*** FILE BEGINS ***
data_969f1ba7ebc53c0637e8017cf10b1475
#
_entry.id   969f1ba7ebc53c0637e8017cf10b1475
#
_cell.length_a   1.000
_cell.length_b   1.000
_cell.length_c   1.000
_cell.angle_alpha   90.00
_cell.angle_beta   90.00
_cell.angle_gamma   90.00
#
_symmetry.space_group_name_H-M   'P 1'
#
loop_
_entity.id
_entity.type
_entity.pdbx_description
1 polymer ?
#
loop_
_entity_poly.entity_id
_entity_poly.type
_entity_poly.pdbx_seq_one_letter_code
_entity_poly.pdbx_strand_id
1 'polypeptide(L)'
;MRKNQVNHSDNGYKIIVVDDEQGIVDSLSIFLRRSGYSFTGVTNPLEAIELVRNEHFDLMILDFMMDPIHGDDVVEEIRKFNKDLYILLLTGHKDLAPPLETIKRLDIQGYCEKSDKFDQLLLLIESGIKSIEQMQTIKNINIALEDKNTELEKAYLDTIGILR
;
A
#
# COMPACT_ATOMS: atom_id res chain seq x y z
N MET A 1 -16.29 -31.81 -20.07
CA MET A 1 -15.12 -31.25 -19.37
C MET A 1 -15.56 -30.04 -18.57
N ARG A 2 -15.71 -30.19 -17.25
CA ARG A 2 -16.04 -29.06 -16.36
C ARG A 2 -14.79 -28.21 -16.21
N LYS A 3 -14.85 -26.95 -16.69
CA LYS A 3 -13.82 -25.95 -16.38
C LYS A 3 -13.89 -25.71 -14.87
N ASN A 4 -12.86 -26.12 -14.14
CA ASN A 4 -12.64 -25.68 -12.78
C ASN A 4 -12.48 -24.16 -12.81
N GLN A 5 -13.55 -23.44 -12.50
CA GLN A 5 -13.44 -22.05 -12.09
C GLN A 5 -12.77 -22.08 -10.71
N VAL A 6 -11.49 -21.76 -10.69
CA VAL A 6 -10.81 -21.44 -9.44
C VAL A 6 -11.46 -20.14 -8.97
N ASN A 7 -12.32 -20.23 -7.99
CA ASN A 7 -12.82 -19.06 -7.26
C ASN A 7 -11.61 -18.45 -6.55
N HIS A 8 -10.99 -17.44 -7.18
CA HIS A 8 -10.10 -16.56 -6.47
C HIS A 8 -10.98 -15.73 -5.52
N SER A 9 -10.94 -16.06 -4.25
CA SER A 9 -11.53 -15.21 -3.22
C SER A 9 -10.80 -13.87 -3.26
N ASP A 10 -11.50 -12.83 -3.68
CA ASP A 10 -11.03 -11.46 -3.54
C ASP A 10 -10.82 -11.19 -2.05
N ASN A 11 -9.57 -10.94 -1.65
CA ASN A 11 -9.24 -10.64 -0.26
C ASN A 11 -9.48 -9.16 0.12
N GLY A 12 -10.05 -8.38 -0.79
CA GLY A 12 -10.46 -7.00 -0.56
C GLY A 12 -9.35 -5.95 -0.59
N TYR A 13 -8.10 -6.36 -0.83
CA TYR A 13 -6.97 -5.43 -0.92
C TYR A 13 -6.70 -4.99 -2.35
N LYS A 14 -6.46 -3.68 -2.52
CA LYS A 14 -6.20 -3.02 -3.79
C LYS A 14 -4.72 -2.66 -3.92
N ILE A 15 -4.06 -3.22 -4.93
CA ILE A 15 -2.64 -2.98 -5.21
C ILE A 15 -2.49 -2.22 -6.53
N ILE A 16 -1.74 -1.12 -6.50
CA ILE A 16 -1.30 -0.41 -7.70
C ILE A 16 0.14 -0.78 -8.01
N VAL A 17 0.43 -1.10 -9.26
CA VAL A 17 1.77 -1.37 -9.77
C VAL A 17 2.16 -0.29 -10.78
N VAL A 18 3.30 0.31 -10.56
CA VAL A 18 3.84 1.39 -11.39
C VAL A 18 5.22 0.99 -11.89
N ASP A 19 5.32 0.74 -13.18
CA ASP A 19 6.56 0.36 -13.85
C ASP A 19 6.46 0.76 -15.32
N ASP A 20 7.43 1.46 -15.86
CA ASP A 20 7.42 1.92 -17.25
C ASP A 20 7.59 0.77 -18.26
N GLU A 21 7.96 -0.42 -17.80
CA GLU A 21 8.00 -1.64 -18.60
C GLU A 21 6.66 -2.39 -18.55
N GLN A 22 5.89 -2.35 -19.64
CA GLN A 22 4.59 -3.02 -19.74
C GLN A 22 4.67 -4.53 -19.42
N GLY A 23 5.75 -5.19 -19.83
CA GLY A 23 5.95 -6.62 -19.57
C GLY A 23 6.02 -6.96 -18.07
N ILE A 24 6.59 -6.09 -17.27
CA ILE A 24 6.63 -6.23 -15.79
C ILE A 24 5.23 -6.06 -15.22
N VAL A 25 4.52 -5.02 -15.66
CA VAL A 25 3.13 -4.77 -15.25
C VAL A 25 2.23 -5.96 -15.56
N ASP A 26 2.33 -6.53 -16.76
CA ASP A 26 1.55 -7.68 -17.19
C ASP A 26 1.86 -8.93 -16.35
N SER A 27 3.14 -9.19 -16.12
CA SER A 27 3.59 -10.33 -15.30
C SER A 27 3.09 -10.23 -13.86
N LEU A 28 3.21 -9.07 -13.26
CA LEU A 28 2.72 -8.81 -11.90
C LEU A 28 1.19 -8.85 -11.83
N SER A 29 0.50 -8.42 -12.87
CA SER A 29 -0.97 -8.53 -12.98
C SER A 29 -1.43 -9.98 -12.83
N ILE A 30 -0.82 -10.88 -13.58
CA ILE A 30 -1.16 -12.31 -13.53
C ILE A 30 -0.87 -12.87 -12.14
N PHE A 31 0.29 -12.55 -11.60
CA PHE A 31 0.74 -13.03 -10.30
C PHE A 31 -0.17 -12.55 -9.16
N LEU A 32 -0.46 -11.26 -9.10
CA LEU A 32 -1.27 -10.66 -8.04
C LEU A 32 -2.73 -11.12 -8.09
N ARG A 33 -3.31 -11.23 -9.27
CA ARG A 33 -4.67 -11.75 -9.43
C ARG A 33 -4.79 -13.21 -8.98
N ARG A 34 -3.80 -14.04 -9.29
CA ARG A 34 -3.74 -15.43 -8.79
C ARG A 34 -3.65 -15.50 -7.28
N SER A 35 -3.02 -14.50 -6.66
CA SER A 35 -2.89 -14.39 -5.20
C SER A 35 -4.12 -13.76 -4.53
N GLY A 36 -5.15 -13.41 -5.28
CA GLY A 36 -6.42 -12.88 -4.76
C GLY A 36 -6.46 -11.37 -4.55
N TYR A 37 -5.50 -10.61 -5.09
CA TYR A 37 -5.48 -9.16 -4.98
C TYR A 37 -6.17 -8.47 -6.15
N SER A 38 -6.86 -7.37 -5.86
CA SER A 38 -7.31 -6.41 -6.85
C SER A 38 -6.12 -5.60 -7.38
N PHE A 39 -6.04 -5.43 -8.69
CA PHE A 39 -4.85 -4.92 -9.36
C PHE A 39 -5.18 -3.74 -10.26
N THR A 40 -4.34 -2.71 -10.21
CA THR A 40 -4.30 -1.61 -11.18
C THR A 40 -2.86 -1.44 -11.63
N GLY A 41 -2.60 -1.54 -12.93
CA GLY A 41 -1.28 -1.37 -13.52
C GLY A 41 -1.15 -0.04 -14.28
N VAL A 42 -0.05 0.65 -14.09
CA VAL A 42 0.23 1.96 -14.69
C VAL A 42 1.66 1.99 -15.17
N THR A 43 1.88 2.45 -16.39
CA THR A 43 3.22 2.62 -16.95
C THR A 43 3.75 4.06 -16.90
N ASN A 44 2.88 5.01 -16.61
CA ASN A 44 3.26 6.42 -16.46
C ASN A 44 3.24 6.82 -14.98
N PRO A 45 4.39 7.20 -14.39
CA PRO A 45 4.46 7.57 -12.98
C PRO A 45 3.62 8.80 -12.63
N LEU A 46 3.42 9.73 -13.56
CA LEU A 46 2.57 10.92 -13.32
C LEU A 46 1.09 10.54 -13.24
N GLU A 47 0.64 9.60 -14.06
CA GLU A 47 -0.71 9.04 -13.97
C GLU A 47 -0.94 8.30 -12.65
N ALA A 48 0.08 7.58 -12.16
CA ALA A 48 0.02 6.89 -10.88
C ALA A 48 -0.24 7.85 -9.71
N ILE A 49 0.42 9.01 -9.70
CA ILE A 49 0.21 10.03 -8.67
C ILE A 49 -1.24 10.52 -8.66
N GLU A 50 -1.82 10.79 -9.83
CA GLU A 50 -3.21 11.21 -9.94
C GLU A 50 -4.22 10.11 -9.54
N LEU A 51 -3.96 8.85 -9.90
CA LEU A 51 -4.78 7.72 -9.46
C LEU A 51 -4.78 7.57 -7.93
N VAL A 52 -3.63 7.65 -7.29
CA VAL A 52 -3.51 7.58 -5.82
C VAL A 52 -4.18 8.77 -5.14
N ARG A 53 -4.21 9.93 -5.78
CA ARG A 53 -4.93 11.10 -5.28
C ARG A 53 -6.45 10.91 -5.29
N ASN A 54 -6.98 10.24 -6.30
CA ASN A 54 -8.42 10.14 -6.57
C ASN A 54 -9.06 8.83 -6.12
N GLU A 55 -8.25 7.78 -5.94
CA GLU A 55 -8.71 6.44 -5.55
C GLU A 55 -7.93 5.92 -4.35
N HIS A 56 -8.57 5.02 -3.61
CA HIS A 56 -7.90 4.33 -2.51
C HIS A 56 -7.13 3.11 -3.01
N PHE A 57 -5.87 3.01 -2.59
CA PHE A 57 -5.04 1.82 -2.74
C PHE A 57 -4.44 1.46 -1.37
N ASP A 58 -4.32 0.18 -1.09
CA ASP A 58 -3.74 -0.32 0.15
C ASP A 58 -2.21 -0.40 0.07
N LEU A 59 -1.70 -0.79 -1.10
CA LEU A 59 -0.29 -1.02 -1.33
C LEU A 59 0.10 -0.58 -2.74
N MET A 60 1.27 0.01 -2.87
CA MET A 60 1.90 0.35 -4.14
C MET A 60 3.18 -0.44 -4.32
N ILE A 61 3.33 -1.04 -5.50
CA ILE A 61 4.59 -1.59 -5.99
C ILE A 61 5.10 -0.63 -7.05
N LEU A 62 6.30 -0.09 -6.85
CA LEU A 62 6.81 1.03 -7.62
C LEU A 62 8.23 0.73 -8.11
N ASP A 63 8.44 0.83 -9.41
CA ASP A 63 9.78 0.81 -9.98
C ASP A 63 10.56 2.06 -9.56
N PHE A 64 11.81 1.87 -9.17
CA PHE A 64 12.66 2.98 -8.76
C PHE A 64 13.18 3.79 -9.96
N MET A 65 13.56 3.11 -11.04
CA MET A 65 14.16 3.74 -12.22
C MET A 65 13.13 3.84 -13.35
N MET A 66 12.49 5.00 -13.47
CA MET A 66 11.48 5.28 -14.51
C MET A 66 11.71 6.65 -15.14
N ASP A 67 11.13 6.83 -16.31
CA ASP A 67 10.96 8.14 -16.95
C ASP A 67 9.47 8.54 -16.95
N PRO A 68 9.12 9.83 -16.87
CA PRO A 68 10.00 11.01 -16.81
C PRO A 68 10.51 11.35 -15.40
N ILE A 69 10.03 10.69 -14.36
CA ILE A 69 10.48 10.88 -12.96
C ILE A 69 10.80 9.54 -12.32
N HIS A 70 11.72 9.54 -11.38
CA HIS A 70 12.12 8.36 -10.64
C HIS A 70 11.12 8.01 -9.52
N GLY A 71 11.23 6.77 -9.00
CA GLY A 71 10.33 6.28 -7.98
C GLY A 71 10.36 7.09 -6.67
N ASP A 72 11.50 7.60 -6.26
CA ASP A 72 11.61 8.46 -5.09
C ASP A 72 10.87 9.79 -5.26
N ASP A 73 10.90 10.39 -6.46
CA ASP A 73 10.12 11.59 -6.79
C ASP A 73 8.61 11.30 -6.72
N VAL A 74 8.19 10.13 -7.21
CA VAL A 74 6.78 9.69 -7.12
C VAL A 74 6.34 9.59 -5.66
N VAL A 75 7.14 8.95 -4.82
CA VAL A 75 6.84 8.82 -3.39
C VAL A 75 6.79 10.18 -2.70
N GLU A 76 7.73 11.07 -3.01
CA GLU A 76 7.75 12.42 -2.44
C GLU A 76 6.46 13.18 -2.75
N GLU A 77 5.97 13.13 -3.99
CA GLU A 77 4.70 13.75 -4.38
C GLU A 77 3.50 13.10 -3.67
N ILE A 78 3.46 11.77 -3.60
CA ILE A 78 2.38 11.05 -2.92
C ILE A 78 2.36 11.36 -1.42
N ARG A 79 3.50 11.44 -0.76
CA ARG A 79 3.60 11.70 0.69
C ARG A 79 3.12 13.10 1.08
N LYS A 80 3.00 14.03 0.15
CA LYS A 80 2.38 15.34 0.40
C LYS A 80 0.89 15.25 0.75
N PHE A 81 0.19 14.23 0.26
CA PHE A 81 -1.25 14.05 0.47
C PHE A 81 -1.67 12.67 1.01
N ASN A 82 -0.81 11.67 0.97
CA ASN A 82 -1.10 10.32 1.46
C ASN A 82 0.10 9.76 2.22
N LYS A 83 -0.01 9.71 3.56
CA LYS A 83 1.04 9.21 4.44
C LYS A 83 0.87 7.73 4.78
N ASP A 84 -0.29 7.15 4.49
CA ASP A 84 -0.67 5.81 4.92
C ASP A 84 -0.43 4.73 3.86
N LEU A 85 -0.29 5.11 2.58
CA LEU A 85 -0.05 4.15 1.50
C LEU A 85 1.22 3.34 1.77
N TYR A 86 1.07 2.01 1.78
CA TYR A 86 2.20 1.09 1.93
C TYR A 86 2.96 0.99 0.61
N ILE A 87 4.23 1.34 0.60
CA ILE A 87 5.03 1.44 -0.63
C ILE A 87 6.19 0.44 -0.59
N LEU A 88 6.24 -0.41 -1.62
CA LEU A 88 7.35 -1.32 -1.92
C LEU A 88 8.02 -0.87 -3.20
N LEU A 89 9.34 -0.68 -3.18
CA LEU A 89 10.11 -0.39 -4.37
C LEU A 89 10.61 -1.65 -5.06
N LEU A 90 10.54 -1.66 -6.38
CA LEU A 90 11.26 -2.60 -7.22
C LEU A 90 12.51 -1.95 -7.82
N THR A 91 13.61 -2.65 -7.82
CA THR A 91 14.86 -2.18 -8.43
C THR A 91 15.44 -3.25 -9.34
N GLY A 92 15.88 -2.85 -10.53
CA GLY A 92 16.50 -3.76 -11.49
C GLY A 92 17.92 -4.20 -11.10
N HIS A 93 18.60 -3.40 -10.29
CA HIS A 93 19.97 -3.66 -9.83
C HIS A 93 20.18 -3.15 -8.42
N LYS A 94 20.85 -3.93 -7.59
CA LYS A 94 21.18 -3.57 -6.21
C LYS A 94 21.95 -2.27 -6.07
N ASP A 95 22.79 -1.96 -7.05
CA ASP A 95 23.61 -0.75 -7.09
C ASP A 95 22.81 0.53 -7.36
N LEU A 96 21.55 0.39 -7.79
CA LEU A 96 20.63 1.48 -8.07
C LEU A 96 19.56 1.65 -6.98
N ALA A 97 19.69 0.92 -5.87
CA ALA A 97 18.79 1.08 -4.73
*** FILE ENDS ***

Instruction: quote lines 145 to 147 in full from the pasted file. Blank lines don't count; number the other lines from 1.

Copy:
N PHE A 39 -6.04 -5.43 -8.69
CA PHE A 39 -4.85 -4.92 -9.36
C PHE A 39 -5.18 -3.74 -10.26